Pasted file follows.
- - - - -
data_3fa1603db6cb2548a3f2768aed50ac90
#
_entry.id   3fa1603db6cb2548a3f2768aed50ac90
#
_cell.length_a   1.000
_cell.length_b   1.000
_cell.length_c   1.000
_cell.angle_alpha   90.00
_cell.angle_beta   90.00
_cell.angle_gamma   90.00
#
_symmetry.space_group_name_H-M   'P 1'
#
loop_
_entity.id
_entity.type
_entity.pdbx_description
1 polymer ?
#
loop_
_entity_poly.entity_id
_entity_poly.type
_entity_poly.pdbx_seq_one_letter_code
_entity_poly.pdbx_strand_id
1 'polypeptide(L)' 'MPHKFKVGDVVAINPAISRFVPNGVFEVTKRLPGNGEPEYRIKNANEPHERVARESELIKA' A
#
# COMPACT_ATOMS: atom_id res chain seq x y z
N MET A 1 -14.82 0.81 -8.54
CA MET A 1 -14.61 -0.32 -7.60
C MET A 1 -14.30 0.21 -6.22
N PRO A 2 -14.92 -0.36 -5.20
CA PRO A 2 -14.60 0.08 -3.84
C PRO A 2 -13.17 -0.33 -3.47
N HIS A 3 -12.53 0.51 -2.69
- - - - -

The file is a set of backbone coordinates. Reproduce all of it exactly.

data_3fa1603db6cb2548a3f2768aed50ac90
#
_entry.id   3fa1603db6cb2548a3f2768aed50ac90
#
_cell.length_a   1.000
_cell.length_b   1.000
_cell.length_c   1.000
_cell.angle_alpha   90.00
_cell.angle_beta   90.00
_cell.angle_gamma   90.00
#
_symmetry.space_group_name_H-M   'P 1'
#
loop_
_entity.id
_entity.type
_entity.pdbx_description
1 polymer ?
#
loop_
_entity_poly.entity_id
_entity_poly.type
_entity_poly.pdbx_seq_one_letter_code
_entity_poly.pdbx_strand_id
1 'polypeptide(L)' 'MPHKFKVGDVVAINPAISRFVPNGVFEVTKRLPGNGEPEYRIKNANEPHERVARESELIKA' A
#
# COMPACT_ATOMS: atom_id res chain seq x y z
N MET A 1 -14.82 0.81 -8.54
CA MET A 1 -14.61 -0.32 -7.60
C MET A 1 -14.30 0.21 -6.22
N PRO A 2 -14.92 -0.36 -5.20
CA PRO A 2 -14.60 0.08 -3.84
C PRO A 2 -13.17 -0.33 -3.47
N HIS A 3 -12.53 0.51 -2.69